Hence, for each β > 0 , we have
u = J β i C ( x ) x u β N C ( u ) x u , y u 0 , y C u = P C ( x ) .
This implies that J β i C = P C . Similarly J β i Q = P Q . Taking h ( x ) = i C ( x ) and g ( x ) = i Q ( x ) in (4.1), then the (SFP) (4.8) is equivalent to the following split optimization problem:
to find  x H 1  such that  i C ( x ) = min y H 1 i C ( y )  and  i Q ( A x ) = min z H 2 i Q ( z ) .
(4.9)

Hence, the following result can be obtained from Theorem 4.1 immediately.

Theorem 4.2 Let H 1 , H 2 , A, A , i C , i Q be the same as above. Let f, { α n } , { ξ n } , { γ n } be the same as in Theorem  4.1. Let { λ n } be a sequence in ( 0 , 2 A 2 ) . Let { x n } be the sequence defined by
x n + 1 = α n x n + ξ n f ( x n ) + γ n P C [ x n λ n A ( I P Q ) A x n ] , n 0 .
(4.10)
If the solution set of the split optimization problem (4.4) Ω 2 , and the following conditions are satisfied:
  1. (i)

    lim n ξ n = 0 , and n = 0 ξ n = ;

     
  2. (ii)

    lim inf n α n γ n > 0 ;

     
  3. (iii)

    0 < lim inf n λ n lim sup n λ n < 2 A 2 ,

     

then x n x Ω 2 where x = P Ω 2 f ( x ) .

Remark 4.3 Theorem 4.2 extends and improves the main results in Censor and Elfving [1] and Byrne [2].

Declarations

Acknowledgements

The authors would like to express their thanks to the referees and the editors for their kind and helpful comments and advice. This work was supported by the National Natural Science Foundation of China (Grant No. 11361070).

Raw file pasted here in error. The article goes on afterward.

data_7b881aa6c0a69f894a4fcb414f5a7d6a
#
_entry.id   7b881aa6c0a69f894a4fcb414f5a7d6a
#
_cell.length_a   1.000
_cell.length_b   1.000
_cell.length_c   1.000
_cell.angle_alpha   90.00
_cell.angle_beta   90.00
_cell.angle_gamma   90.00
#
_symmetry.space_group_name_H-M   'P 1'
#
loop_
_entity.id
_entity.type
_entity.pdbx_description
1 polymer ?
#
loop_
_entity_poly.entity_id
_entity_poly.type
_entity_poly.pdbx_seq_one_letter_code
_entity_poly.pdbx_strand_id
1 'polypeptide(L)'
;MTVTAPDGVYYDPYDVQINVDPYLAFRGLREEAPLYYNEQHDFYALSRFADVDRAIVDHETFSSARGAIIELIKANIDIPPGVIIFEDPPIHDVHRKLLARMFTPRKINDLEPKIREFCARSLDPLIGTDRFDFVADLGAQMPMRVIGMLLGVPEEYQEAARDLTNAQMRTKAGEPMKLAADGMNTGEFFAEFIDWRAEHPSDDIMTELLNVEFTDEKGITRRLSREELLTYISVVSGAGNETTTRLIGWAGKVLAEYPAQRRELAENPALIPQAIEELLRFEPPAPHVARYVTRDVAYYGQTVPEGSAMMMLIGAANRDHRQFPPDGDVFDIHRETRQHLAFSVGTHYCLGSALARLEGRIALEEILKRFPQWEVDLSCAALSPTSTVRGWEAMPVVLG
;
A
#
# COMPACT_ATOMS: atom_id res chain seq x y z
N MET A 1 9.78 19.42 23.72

Authors’ Affiliations

(1)
College of Statistics and Mathematics, Yunnan University of Finance and Economics

References

  1. Censor Y, Elfving T: A multiprojection algorithm using Bregman projections in a product space. Numer. Algorithms 1994, 8: 221–239. 10.1007/BF02142692View ArticleMathSciNetGoogle Scholar
  2. Byrne C: Iterative oblique projection onto convex subsets and the split feasibility problem. Inverse Probl. 2002, 18: 441–453. 10.1088/0266-5611/18/2/310View ArticleMathSciNetGoogle Scholar
  3. Censor Y, Bortfeld T, Martin N, Trofimov A: A unified approach for inversion problem in intensity-modulated radiation therapy. Phys. Med. Biol. 2006, 51: 2353–2365. 10.1088/0031-9155/51/10/001View ArticleGoogle Scholar
  4. Censor Y, Elfving T, Kopf N, Bortfeld T: The multiple-sets split feasibility problem and its applications. Inverse Probl. 2005, 21: 2071–2084. 10.1088/0266-5611/21/6/017View ArticleMathSciNetGoogle Scholar
  5. Censor Y, Motova A, Segal A: Perturbed projections and subgradient projections for the multiple-sets split feasibility problem. J. Math. Anal. Appl. 2007, 327: 1244–1256. 10.1016/j.jmaa.2006.05.010View ArticleMathSciNetGoogle Scholar
  6. Xu HK: A variable Krasnosel’skii-Mann algorithm and the multiple-sets split feasibility problem. Inverse Probl. 2006, 22: 2021–2034. 10.1088/0266-5611/22/6/007View ArticleGoogle Scholar
  7. Yang Q: The relaxed CQ algorithm for solving the split feasibility problem. Inverse Probl. 2004, 20: 1261–1266. 10.1088/0266-5611/20/4/014View ArticleGoogle Scholar
  8. Zhao J, Yang Q: Several solution methods for the split feasibility problem. Inverse Probl. 2005, 21: 1791–1799. 10.1088/0266-5611/21/5/017View ArticleGoogle Scholar
  9. Chang SS, Cho YJ, Kim JK, Zhang WB, Yang L: Multiple-set split feasibility problems for asymptotically strict pseudocontractions. Abstr. Appl. Anal. 2012., 2012: Article ID 491760 10:1155/2012/491760Google Scholar